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Holland takes up mantle of giving spirit in Texas

Pitcher follows footsteps of previous Rangers in reaching out to community

ARLINGTON -- Derek Holland has watched as the old guard has moved on, faces of the Rangers' franchise such as Michael Young and Ian Kinsler.

Holland hasn't forgotten one important thing they taught him -- stay involved in the offseason.

ARLINGTON -- Derek Holland has watched as the old guard has moved on, faces of the Rangers' franchise such as Michael Young and Ian Kinsler.

Holland hasn't forgotten one important thing they taught him -- stay involved in the offseason.

Holland has been front and center this week as Texas has held a toy drive at Rangers Ballpark in Arlington and visited sick patients at Children's Medical Center of Dallas. Along with fellow pitchers Matt Harrison and Tanner Scheppers, Holland has been everywhere.

That can't be underestimated when it comes to a sports franchise being involved in the community. Often the players that live locally are called upon. With the Rangers transitioning since their World Series seasons of 2010 and '11, local stars like Young, Kinsler, Josh Hamilton and David Murphy are no longer with the club. That's where someone like Holland, who is 27, can make a difference.

Holland is a natural because of his outgoing personality and his undeniable sense of humor. His impersonations -- he tried Kermit the Frog this week -- are well known among Rangers fans. Holland enjoys interacting with fans on Twitter and when the hockey-crazy Ohio native is at Dallas Stars games.

Holland has been just as important to the Rangers' organization in these club functions during the offseason as he was this past season, when he went 10-9 with a 3.42 ERA.

"That's one of the things that I learned is what veteran guys did [in the offseason] when I first got here," Holland said. "I had great role models. I had great people to follow with Michael Young and Ian Kinsler. Those were two guys that stood out to me with everything they've done, and other veterans do their charity work as well.

"To see how important it is to give back to these kids. Why not be a great role model for the kids? Help them and show them the way, so when they get to be in my spot, they can do the same thing as well."

Holland brought smiles to many faces Wednesday morning at Children's Medical Center at a party for about 20 young patients. Kids and their parents gravitated toward him. The pitcher signed autographs and took group pictures.

"He's perfect for this," said Scheppers, who along with his wife Jessica were at Children's Medical Center on Wednesday.

"For me personally, they brighten my day by seeing them, because they keep me smiling," Holland said. "I hear what they say and they are fans of us and they respect up and look up to us. And then they're in a tough spot, where as I've been blessed with this gift and it makes me feel that much better about myself, being able to realize that I'm helping little kids and touching people's lives and helping them when it matters most. I'm happy being that guy that can come in and put that smile on people's faces."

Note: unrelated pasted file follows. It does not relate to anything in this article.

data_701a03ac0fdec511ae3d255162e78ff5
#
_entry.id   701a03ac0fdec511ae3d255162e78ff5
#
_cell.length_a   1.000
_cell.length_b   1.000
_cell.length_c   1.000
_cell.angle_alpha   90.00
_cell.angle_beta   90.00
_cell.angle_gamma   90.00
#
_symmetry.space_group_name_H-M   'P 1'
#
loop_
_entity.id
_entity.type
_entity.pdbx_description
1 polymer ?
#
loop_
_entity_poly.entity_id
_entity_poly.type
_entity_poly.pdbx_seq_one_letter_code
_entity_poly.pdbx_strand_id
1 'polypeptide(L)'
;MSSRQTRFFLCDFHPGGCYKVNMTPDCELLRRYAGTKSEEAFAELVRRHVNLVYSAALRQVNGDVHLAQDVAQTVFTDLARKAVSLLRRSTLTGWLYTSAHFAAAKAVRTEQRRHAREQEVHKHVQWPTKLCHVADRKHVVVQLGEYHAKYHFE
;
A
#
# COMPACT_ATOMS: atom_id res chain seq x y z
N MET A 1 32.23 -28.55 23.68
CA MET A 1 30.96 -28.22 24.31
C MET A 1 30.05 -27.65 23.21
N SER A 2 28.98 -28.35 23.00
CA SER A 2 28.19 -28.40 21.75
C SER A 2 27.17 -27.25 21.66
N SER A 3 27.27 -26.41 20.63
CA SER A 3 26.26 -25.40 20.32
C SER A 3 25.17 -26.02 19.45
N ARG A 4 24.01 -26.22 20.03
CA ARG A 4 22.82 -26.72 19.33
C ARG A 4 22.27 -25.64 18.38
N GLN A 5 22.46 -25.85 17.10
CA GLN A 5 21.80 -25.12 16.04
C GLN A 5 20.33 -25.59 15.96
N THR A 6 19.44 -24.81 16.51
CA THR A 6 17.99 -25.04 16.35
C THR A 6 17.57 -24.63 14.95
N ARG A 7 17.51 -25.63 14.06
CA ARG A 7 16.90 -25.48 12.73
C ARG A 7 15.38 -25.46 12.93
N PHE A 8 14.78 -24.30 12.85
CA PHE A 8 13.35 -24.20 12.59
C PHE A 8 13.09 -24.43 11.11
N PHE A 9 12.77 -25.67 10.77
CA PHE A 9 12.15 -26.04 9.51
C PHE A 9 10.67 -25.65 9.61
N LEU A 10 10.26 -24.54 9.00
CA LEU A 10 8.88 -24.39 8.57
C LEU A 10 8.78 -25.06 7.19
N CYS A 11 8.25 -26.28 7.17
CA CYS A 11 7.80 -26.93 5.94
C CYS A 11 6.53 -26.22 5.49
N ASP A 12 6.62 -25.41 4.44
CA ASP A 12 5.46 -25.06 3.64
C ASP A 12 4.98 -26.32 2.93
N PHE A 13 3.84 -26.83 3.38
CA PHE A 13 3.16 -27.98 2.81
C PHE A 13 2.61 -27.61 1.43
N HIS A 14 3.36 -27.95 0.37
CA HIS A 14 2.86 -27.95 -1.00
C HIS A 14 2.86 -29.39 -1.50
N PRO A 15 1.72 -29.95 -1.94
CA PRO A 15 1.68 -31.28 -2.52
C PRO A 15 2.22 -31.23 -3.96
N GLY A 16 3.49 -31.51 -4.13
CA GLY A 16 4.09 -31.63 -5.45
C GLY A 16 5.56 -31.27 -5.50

Holland has been making these visits to children's hospitals since 2009. The toughest moments are the few minutes spent in an individual room with transplant and heart patients.

"It's always touching," Holland said "It can be emotional at times. They're not feeling well and they can't really. It's really a sad moment, but it's one of those things that you have to hold it in and be strong and cheer them up.

"We saw a kid that was getting a kidney transplant, and the mom is the one who gave her the kidney. To hear that is amazing."

Holland broke out one of his impersonations during a radio segment this week while talking to children in the hospital. He had been practicing Kermit the Frog from "The Muppets," and when Holland learned that the kids watched a puppet show before his arrival, he went with his new voice.

It went OK, he said.

"It was pretty funny, because the kid that was in the room, he didn't know who Kermit was," Holland said. "But the thing was that it got his attention and he was smiling and he started laughing."

Holland said he picked up his giving spirit from his parents, Rick and Wendy. They made him who he is, the pitcher said.

"I've always been that care-giving person," Holland said. "I never realized it until my mom said it to one of my friends, but I'm one of those people that likes to put people ahead of myself."

Holland said being there for the young fans -- whether it's at the hospital or a toy drive -- is an important part of his job.

Expect him to continue to be face of the Rangers' offseason.

"We try to do as much as we can," Holland said. "We can only get to do so much. When we do get those moments, we take advantage of it. We're going to do whatever it takes. When we get called upon, we're going to be there. We're going to do it all to brighten everyone's days. Have fun and make their day enjoyable and tell them that everything is going to be fine and they're going to be joining us soon at the ballpark."

Todd Wills is a contributor to

Texas Rangers, Derek Holland